Granny's Notes - the writing of Sue Gerard

Childhood bicycle ride set tone for future treks

During the early part of that summer, I rode my brand-spanking-new, $39.95 Sears and Roebuck girlís bike to and from vacation Bible school at First Baptist Church in Columbia. I was almost 10. The "big road" was creek gravel packed by cars, trucks and horse-drawn vehicles and was called Fulton Gravel because it was the all-weather road between Columbia and Fulton - it was also part of the shortest route between New York City and the West Coast.

My bicycle adventure to the Pagesí house would be two or three miles on the big road and more than that on the unnamed country roads. Mom and Hattie Page discussed this and planned to keep in contact with each other by telephone until I was safely at Hattieís house. The first turn, up a steep, rocky hill, was also well-traveled. About halfway to the Pagesí, I turned left onto a less traveled, unnamed road - now called New Haven Road - that had mud holes made passable for cars with the addition of big boulders or logs.

I pushed my bike by its handlebars while lifting the rear wheel to keep mud from balling up between the back wheel and that beautiful tan-and-cream-colored fender. I stopped often, got a stick and dug the mud out from between the tire and fender. I was unaware that the sun was going down in the west and it would soon be dark. I lifted the bikeís rear wheel by the saddle, and the front wheel was turning, but I was tired.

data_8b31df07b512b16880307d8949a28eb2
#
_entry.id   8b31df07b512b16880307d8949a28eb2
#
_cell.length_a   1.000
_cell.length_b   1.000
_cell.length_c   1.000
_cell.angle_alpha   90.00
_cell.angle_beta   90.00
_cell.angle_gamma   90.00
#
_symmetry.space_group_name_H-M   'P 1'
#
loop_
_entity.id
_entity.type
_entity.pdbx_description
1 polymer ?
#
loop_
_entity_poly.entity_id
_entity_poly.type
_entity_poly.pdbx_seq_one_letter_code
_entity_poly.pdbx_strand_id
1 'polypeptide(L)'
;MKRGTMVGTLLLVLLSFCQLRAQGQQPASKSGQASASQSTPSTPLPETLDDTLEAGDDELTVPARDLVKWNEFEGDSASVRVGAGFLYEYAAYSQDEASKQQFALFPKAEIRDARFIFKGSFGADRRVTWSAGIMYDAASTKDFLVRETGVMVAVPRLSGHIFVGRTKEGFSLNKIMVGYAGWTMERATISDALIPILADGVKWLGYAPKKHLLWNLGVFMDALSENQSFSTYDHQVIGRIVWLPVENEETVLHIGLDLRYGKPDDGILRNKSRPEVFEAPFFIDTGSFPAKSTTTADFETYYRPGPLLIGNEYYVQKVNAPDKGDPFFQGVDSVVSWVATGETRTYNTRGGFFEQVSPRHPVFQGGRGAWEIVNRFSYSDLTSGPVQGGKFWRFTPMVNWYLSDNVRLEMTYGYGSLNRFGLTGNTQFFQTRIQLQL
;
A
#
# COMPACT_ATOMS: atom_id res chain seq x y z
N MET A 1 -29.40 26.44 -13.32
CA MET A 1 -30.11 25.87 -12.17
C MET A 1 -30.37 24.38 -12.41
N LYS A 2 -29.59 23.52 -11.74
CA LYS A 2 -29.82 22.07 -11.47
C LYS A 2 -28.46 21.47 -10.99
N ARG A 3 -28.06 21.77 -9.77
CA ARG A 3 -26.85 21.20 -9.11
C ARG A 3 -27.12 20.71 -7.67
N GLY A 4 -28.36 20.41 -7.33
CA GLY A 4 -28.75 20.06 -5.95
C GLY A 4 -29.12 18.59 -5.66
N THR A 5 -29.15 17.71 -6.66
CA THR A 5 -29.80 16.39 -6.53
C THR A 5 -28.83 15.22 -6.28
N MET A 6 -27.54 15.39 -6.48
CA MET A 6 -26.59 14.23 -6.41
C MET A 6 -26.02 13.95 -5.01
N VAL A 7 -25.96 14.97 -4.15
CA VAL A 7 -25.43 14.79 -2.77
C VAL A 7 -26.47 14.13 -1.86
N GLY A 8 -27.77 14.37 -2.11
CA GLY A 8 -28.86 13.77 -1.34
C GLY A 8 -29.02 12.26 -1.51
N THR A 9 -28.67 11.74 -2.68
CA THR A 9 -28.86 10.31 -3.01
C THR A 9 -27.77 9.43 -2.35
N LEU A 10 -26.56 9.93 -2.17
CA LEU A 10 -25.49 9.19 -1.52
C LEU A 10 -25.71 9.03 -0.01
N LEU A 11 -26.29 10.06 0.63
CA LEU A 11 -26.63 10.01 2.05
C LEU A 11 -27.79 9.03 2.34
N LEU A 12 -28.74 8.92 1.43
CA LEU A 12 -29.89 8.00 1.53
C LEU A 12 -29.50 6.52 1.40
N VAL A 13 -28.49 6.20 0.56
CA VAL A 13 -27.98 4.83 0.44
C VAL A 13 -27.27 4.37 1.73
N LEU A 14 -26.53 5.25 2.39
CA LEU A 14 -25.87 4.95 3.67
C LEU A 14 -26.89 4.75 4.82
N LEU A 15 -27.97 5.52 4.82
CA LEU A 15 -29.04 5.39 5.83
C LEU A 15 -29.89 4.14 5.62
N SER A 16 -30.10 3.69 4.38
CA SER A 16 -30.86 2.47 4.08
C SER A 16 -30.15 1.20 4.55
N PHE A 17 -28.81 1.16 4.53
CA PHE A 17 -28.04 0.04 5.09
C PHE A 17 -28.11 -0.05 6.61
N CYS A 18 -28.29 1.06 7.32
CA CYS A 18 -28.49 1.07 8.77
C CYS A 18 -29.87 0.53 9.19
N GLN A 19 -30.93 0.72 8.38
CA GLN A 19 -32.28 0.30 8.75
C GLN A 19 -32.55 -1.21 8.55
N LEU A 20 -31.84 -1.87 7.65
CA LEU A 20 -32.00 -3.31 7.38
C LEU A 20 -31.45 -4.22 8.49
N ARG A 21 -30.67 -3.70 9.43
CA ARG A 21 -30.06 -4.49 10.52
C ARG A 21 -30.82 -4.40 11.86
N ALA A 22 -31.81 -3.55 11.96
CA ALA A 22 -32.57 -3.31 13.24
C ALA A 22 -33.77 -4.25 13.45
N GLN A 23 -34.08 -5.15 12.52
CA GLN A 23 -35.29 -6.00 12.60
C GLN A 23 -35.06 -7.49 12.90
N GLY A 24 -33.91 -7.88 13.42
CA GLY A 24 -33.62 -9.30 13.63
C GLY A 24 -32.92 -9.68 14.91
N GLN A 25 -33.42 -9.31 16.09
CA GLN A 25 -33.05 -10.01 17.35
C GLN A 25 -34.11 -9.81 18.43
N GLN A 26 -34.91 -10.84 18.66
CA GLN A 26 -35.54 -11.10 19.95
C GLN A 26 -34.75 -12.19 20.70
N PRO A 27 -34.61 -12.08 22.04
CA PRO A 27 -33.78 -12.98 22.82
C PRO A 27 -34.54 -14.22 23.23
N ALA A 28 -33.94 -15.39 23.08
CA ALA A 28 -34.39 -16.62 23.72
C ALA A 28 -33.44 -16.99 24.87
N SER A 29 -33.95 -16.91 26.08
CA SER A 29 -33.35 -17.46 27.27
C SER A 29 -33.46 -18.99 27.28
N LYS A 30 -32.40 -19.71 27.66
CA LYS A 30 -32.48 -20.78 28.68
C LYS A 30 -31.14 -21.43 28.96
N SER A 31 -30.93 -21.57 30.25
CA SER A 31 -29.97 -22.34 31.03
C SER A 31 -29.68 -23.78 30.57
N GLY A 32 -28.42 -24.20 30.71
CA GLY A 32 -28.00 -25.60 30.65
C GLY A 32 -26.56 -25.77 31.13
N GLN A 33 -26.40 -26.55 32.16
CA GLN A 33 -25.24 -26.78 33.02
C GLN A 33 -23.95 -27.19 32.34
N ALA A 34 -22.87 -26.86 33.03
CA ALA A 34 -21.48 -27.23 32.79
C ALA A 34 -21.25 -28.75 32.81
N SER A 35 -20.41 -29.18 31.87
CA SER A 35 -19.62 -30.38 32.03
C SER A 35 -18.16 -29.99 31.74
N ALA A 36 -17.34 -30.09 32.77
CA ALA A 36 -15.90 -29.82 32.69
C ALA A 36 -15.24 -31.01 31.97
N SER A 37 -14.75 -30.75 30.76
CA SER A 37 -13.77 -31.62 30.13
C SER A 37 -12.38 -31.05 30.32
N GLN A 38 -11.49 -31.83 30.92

Today, more than 80 years later, Iím amazed that fear never entered this event! A strange noise was getting louder, and I assumed it was an owl. No, it was Hattie Page, calling, "Sue, Sue, Sue!" What a friend!

In five-buckle overshoes and by the light of the moon, she had come to help me.

She held the back wheel out of the mud as I guided the front wheel with the handlebars. Thus we finally arrived at their home and made it to the Turner School pie supper.

Hattie Page became a special "third party" in my life, next to Mom and Dad.

Traveling this same road for most of my adult life, I never fail to recall the exact spot where that "owl" seemed to be calling my name.

Iíve traveled thousands of miles by bicycle in this country, Canada, Europe, Australia, New Zealand, Samoa, China and elsewhere - with full saddlebags - sometimes alone. I believe this childhood experience gave me extra courage. There has not been any occasion when someone like Hattie Page didnít lift me out of a tight spot.

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